The San Diego County Meth Strike Force delivered its annual report card Friday at the County Administration Building.
On hand were a who's who of local law enforcement, including San Diego County District Attorney Summer Stephan; the U.S. Attorney for the Southern District of California Robert Brewer; Anned Maricich, the acting Director of Field Operations for U.S. Customs and Border Protection; San Diego Police Capt. Bernie Colon; and San Diego Undersheriff Mike Barnett; as well as San Diego County Supervisor Dianne Jacob.
"On the street, meth is called the devil's drug, and as the results of our 2020 Meth Strike Force Report card show, the name is well deserved," said Nick Macchione, the director of the San Diego Health and Human Services Agency, who kicked off the news conference.
Macchione went on to state that the strike force did not have good news to report.
"The first and most-disturbing finding is that 546 … meth-related deaths happened in 2019, the last year for which we had full data," Macchione said. "Those deaths are a 76% increase from 2015. We have a problem."
That's a huge increase from 2018, when 483 deaths were meth-related. This year's numbers are shocking but one fact may be even more surprising: 51% of those deaths were not young adults. Rather, they were people between the ages of 45 and 64.
Macchione praised the outgoing Supervisor Jacob for her foresight in identifying the county's problem decades ago, back when San Diego was the so-called Meth Capital of the World, a designation that, fortunately, no longer applies to the county.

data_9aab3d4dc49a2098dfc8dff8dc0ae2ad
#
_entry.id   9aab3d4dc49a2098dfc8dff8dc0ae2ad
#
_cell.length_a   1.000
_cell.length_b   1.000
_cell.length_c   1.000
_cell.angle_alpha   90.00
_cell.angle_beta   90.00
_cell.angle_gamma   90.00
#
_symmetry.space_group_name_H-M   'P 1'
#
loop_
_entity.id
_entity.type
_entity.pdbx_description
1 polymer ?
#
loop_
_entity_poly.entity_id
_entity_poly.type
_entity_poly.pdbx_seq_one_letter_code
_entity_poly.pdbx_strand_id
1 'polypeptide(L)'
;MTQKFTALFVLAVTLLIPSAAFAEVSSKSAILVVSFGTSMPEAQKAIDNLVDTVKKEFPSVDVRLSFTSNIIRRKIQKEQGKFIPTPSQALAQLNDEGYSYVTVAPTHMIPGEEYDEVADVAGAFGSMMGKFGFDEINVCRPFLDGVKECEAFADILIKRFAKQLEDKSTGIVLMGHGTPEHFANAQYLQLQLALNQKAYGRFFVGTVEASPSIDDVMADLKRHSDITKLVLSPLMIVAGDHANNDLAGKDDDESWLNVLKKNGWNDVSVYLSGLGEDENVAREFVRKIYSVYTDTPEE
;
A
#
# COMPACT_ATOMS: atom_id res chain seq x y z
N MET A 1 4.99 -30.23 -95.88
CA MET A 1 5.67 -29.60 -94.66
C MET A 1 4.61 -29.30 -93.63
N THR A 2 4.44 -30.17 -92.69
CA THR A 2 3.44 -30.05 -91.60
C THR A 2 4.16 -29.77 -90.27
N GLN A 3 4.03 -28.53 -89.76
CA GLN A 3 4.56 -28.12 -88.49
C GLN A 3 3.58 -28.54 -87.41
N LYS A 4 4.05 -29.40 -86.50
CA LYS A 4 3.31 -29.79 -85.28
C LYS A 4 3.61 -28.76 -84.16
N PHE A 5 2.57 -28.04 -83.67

"There's absolutely no question about it: Meth means Death," Jacob said at what was possibly her last news conference, having termed out in her elected role. "Unfortunately, the news today is not good…. There's no sugar-coating it: Meth's destroying lives and families at a record pace here in San Diego County."
Jacob said the deaths caused by meth were unnecessary and avoidable.
"While we made major inroads, we don't know what it would have been like if we did not have the Meth Strike Force and this multi-faceted agency at all levels of government working together. I would predict it would have been a lot worse."
The Meth Strike Force has made record seizures in recent weeks, interdicting thousands of pounds of the drug coming in from Mexico. Also very concerning to local officials is the fact that, due to our proximity to the border, methamphetamine is extremely cheap and readily available in San Diego. Adding to the urgency of the strike force's mission: Meth is now being laced with fentanyl.
The strike force said that there are red flags to look for when someone is using meth, including rapid weight loss, changes in complexion and aggressive behavior
Officials said that, with the pandemic, they expect 2020's death toll to be even higher.